Dynamic susceptibility-contrast magnetic resonance imaging with contrast agent leakage correction aids in predicting grade in pediatric brain tumours: a multicenter study

Stephanie B. Withey, Lesley Macpherson, Adam Oates, Stephen Powell, Jan Novak, Laurence Abernethy, Barry Pizer, Richard Grundy, Paul S. Morgan, Simon Bailey, Dipayan Mitra, Theodoros N. Arvanitis, Dorothee P. Auer, Shivaram Avula, Andrew C. Peet

Research output: Contribution to journalArticlepeer-review

Abstract

Background

Relative cerebral blood volume (rCBV) measured using dynamic susceptibility-contrast MRI can differentiate between low- and high-grade pediatric brain tumors. Multicenter studies are required for translation into clinical practice.
Objective

We compared leakage-corrected dynamic susceptibility-contrast MRI perfusion parameters acquired at multiple centers in low- and high-grade pediatric brain tumors.
Materials and methods

Eighty-five pediatric patients underwent pre-treatment dynamic susceptibility-contrast MRI scans at four centers. MRI protocols were variable. We analyzed data using the Boxerman leakage-correction method producing pixel-by-pixel estimates of leakage-uncorrected (rCBVuncorr) and corrected (rCBVcorr) relative cerebral blood volume, and the leakage parameter, K2. Histological diagnoses were obtained. Tumors were classified by high-grade tumor. We compared whole-tumor median perfusion parameters between low- and high-grade tumors and across tumor types.
Results

Forty tumors were classified as low grade, 45 as high grade. Mean whole-tumor median rCBVuncorr was higher in high-grade tumors than low-grade tumors (mean ± standard deviation [SD] = 2.37±2.61 vs. –0.14±5.55; P<0.01). Average median rCBV increased following leakage correction (2.54±1.63 vs. 1.68±1.36; P=0.010), remaining higher in high-grade tumors than low grade-tumors. Low-grade tumors, particularly pilocytic astrocytomas, showed T1-dominant leakage effects; high-grade tumors showed T2*-dominance (mean K2=0.017±0.049 vs. 0.002±0.017). Parameters varied with tumor type but not center. Median rCBVuncorr was higher (mean = 1.49 vs. 0.49; P=0.015) and K2 lower (mean = 0.005 vs. 0.016; P=0.013) in children who received a pre-bolus of contrast agent compared to those who did not. Leakage correction removed the difference.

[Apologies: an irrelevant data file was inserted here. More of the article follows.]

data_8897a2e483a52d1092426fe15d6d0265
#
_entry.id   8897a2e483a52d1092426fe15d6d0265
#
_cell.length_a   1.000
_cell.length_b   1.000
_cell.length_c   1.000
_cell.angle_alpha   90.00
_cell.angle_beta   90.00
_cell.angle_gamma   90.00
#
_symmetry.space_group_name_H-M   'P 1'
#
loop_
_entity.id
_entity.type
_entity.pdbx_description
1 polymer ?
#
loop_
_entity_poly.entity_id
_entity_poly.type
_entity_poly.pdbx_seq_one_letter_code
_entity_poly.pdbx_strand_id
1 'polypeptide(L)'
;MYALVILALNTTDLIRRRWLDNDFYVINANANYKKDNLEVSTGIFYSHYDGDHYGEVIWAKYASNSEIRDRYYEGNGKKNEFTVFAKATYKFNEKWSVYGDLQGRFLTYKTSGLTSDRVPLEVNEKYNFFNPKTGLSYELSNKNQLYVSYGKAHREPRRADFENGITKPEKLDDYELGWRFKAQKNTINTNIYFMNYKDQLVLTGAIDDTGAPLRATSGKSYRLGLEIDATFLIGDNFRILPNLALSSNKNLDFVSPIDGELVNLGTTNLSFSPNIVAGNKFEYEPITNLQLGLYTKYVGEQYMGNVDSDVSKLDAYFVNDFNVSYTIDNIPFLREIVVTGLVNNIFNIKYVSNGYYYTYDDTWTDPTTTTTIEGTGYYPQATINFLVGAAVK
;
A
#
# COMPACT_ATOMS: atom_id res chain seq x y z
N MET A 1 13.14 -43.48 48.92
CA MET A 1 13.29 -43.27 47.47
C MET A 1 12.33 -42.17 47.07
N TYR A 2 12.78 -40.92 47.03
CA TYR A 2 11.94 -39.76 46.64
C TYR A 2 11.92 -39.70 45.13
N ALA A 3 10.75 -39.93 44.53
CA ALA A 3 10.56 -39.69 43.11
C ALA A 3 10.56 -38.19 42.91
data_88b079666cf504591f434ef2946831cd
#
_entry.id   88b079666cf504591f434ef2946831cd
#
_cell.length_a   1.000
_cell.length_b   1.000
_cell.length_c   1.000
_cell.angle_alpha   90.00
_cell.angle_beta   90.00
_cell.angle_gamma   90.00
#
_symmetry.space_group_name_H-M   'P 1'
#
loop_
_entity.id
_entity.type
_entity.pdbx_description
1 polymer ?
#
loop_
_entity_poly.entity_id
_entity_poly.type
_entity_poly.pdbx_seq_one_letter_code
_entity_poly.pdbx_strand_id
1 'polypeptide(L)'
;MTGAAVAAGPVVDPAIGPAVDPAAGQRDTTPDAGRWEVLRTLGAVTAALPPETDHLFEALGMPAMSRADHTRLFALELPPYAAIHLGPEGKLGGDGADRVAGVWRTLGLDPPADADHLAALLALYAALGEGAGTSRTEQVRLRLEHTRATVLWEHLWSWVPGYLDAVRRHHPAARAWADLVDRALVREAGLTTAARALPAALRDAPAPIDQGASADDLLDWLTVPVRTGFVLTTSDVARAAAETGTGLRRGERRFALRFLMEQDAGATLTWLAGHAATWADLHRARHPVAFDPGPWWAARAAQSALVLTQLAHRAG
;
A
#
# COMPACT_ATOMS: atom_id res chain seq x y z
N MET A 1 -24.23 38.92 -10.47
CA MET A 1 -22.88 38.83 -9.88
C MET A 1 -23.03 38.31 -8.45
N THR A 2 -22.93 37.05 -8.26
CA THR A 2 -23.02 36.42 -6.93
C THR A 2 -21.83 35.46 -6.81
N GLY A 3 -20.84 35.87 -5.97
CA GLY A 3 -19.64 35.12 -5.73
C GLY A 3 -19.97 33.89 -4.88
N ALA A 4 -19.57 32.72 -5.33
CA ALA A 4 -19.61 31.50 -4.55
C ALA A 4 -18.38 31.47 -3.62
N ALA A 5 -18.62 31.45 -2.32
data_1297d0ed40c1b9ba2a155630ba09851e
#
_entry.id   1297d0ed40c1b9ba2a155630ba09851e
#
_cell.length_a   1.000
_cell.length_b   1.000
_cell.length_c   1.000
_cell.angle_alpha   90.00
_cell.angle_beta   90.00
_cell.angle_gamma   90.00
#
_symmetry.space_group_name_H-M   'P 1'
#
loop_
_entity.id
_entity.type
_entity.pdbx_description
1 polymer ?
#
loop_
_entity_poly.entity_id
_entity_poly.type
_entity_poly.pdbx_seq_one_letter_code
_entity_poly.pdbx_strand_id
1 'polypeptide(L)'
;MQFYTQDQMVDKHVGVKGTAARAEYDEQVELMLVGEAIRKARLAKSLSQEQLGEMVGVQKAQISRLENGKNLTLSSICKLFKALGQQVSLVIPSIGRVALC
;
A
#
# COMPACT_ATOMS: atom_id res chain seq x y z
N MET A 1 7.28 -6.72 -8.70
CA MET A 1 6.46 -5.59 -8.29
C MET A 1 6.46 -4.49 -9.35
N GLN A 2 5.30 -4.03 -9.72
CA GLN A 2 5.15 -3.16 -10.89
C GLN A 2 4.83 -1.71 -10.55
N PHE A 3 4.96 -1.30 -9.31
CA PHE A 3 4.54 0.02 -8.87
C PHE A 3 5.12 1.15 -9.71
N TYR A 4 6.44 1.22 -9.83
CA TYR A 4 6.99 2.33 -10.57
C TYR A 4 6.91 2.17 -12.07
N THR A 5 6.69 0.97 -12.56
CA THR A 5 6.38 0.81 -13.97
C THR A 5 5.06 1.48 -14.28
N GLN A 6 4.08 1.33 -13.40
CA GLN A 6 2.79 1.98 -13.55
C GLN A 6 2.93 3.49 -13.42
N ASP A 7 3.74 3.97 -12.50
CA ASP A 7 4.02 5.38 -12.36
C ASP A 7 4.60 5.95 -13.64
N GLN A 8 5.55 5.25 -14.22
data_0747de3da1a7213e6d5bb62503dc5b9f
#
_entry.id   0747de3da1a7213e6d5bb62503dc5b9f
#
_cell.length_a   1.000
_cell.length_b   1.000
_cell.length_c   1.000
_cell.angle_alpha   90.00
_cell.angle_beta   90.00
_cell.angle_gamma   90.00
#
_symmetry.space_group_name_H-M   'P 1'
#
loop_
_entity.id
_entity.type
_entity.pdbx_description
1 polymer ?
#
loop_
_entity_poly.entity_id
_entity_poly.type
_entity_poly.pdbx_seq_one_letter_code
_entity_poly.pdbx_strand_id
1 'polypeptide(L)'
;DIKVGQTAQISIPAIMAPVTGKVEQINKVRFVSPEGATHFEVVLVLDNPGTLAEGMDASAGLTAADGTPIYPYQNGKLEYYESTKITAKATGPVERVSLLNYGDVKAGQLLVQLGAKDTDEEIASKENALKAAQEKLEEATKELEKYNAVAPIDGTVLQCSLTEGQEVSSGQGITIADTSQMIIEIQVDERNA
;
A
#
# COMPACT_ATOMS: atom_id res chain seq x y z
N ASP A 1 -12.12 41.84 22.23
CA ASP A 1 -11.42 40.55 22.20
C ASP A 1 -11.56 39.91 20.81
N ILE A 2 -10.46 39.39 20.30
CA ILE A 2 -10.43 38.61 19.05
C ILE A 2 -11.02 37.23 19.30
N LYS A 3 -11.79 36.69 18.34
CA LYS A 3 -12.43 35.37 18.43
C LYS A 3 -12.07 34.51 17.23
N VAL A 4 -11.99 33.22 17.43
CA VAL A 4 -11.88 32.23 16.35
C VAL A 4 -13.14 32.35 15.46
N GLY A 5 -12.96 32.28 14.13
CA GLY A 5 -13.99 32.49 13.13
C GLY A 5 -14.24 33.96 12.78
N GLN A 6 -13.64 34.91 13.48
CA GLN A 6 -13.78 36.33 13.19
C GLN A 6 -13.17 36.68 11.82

Conclusion

Dynamic susceptibility-contrast MRI acquired at multiple centers helped distinguish between children’s brain tumors. Relative cerebral blood volume was significantly higher in high-grade compared to low-grade tumors and differed among common tumor types. Vessel leakage correction is required to provide accurate rCBV, particularly in low-grade enhancing tumors.
Original languageEnglish
Pages (from-to)1134-1149
Number of pages16
JournalPediatric radiology
Volume52
Issue number6
DOIs
Publication statusPublished - 15 Mar 2022

Keywords

  • Blood volume
  • Brain
  • Children
  • Dynamic susceptibility-contrast magnetic resonance imaging
  • Leakage correction
  • Magnetic resonance imaging
  • Multicenter
  • Perfusion
  • Tumor

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